What is the Future of the Shoe? | Grailify
What is the Future of the Shoe?

What is the Future of the Shoe?

In this special article, we look into the crystal ball to find out what's next for the footwear industry. "A quiet revolution" is underway and Daniel Bailey, founder of Mr Bailey, predicts that a comeback of indie brands, sustainable production and 3D printing could be the pillars of our future. We also take a look at some of the most important trends of our time, with a special focus on the small brands that we think are becoming increasingly important.

Sneaker silhouettes are becoming more and more daring. Look at an adidas NMD or the EQT ADV and you'll practically see the ultra-aggressive triangle shape. We're also seeing innovative interpretations of iconic styles that we've never seen before. Whether it's beautifully designed hybrid sneaker boots for winter like the Nike Air Max 95 Sneakerboot, sandal versions of sneakers like the Reebok Instapump Fury Sandal, or traditional styles translated into one-piece uppers like New Balance with its Deconstructed series.
Collaborations with celebrities are at the forefront, allowing more trend-conscious women than ever to get excited about sneakers. And thanks to celebrity collaborations, sneakerheads who may have been a little "safer" in their shoe choices can now wear something a little more daring - which is brilliant for shoe designers, because there's nothing worse than stagnation.

Filling Pieces has set a new standard for independent footwear brands, especially with their latest collection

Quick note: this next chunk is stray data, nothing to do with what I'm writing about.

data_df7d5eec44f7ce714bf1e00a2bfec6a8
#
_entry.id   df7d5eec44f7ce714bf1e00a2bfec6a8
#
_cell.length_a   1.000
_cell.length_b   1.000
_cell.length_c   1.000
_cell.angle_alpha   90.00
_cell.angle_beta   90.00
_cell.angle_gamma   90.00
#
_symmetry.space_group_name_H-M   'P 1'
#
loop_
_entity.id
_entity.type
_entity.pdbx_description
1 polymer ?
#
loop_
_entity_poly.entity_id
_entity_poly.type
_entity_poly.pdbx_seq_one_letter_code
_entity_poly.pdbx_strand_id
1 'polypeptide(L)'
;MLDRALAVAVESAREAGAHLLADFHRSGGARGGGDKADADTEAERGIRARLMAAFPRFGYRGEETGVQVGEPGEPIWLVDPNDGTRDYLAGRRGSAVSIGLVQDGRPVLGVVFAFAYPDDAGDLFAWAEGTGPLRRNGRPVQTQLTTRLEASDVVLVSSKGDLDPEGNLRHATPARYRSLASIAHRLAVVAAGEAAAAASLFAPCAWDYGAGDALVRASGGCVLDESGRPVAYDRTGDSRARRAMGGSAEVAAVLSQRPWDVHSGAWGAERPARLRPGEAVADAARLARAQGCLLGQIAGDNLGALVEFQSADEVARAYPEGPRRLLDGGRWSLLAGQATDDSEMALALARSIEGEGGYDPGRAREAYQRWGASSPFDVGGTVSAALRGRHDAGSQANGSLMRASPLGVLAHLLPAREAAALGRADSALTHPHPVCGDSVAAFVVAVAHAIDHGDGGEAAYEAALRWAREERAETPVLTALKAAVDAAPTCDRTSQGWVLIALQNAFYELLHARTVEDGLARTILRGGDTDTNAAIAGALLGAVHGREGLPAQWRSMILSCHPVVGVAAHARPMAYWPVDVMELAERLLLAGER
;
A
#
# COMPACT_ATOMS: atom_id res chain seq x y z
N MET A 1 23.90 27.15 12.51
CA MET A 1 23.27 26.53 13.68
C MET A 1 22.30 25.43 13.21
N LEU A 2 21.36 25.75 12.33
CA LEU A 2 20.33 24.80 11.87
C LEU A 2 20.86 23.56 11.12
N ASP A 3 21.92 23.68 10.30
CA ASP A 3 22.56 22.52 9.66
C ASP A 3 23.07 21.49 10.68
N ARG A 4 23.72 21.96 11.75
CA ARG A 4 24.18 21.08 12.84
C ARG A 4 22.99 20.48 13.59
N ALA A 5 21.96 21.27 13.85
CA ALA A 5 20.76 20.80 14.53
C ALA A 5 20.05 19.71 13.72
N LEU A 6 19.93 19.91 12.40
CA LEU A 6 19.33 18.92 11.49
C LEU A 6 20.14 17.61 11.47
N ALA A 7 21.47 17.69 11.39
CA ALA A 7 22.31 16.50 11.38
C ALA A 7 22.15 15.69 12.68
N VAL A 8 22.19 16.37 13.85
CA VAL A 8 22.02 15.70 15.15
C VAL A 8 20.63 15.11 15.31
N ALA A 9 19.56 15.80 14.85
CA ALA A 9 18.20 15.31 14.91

If we look at the rivalry between adidas and Nike, we see a gap where obscure middle-class indie brands can squeeze in and thrive in their own way. The internet also plays a big role in helping smaller brands stay relevant and sustain themselves. Because they can sell directly to consumers, brands can keep their profit margins relatively low while the shops take a big cut; this in turn allows them to invest in themselves. This fact is restructuring the way the footwear industry has operated for decades.

The Black brand pushes both performance and casual footwear, utilising innovative construction and offering unique and sophisticated footwear.
Smaller brands can generally move much more freely than their larger counterparts, which allows them to challenge and manipulate certain aspects of the industry. Some do without trade fairs - why do they need them when they can sell directly to the consumer via their website? Others, such as FEIT, do not offer their shoes on a traditional seasonal basis, but simply launch their products when it suits both the brand and the customer best.

At the same time, more innovative construction methods allow smaller brands to offer more interesting and innovative trainers. At a time when technologies like 3D printing are realistically only a few years away from being a commercially viable option for the footwear industry, we are on the cusp of a total revolution, not only in how footwear is designed and manufactured, but also in how consumers buy and interact with brands. Hyperlocal manufacturing and higher levels of customisation will soon be a reality.
Nike continues to innovate, even though the past year has been relatively quiet compared to the high standards of the past. Aside from adidas becoming extremely popular in recent seasons, the company has done a great job pushing collaborations and incorporating Y-3 into their original styles. They have also taken innovation to a new level, the FutureCraft series being one of many brilliant examples.